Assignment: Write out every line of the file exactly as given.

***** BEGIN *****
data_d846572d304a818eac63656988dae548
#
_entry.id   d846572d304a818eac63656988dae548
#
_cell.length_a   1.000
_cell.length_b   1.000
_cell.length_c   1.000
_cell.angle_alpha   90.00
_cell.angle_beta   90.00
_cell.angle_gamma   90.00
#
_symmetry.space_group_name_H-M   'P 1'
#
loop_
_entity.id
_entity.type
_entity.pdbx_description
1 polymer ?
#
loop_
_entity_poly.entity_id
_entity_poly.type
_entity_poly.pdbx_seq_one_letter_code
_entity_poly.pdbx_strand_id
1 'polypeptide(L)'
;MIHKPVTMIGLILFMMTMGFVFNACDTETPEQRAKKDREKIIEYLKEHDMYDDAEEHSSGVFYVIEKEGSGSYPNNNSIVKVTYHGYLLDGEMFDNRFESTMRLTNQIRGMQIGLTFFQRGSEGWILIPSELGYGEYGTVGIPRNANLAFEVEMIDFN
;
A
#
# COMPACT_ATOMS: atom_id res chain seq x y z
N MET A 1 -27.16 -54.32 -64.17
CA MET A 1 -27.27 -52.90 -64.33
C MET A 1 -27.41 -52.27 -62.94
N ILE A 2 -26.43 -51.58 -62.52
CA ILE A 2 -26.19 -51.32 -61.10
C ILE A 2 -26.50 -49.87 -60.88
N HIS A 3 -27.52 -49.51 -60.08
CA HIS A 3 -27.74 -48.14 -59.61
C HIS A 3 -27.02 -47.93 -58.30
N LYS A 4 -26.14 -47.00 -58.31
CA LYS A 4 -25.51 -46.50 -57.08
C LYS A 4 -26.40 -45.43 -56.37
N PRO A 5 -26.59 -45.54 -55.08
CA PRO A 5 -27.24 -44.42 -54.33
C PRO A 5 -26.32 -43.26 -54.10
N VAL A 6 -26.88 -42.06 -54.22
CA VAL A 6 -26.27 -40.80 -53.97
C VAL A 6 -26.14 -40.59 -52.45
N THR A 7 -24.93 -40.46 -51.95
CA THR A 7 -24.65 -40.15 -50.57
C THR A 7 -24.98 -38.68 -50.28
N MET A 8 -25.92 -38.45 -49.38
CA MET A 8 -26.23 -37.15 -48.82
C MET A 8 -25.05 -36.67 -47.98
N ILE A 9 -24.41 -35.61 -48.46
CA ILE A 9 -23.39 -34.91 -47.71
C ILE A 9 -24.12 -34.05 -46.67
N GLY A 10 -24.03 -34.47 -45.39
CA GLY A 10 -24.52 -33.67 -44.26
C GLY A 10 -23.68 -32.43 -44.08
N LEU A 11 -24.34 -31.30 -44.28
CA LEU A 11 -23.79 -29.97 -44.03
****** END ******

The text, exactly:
data_d846572d304a818eac63656988dae548
#
_entry.id   d846572d304a818eac63656988dae548
#
_cell.length_a   1.000
_cell.length_b   1.000
_cell.length_c   1.000
_cell.angle_alpha   90.00
_cell.angle_beta   90.00
_cell.angle_gamma   90.00
#
_symmetry.space_group_name_H-M   'P 1'
#
loop_
_entity.id
_entity.type
_entity.pdbx_description
1 polymer ?
#
loop_
_entity_poly.entity_id
_entity_poly.type
_entity_poly.pdbx_seq_one_letter_code
_entity_poly.pdbx_strand_id
1 'polypeptide(L)'
;MIHKPVTMIGLILFMMTMGFVFNACDTETPEQRAKKDREKIIEYLKEHDMYDDAEEHSSGVFYVIEKEGSGSYPNNNSIVKVTYHGYLLDGEMFDNRFESTMRLTNQIRGMQIGLTFFQRGSEGWILIPSELGYGEYGTVGIPRNANLAFEVEMIDFN
;
A
#
# COMPACT_ATOMS: atom_id res chain seq x y z
N MET A 1 -27.16 -54.32 -64.17
CA MET A 1 -27.27 -52.90 -64.33
C MET A 1 -27.41 -52.27 -62.94
N ILE A 2 -26.43 -51.58 -62.52
CA ILE A 2 -26.19 -51.32 -61.10
C ILE A 2 -26.50 -49.87 -60.88
N HIS A 3 -27.52 -49.51 -60.08
CA HIS A 3 -27.74 -48.14 -59.61
C HIS A 3 -27.02 -47.93 -58.30
N LYS A 4 -26.14 -47.00 -58.31
CA LYS A 4 -25.51 -46.50 -57.08
C LYS A 4 -26.40 -45.43 -56.37
N PRO A 5 -26.59 -45.54 -55.08
CA PRO A 5 -27.24 -44.42 -54.33
C PRO A 5 -26.32 -43.26 -54.10
N VAL A 6 -26.88 -42.06 -54.22
CA VAL A 6 -26.27 -40.80 -53.97
C VAL A 6 -26.14 -40.59 -52.45
N THR A 7 -24.93 -40.46 -51.95
CA THR A 7 -24.65 -40.15 -50.57
C THR A 7 -24.98 -38.68 -50.28
N MET A 8 -25.92 -38.45 -49.38
CA MET A 8 -26.23 -37.15 -48.82
C MET A 8 -25.05 -36.67 -47.98
N ILE A 9 -24.41 -35.61 -48.46
CA ILE A 9 -23.39 -34.91 -47.71
C ILE A 9 -24.12 -34.05 -46.67
N GLY A 10 -24.03 -34.47 -45.39
CA GLY A 10 -24.52 -33.67 -44.26
C GLY A 10 -23.68 -32.43 -44.08
N LEU A 11 -24.34 -31.30 -44.28
CA LEU A 11 -23.79 -29.97 -44.03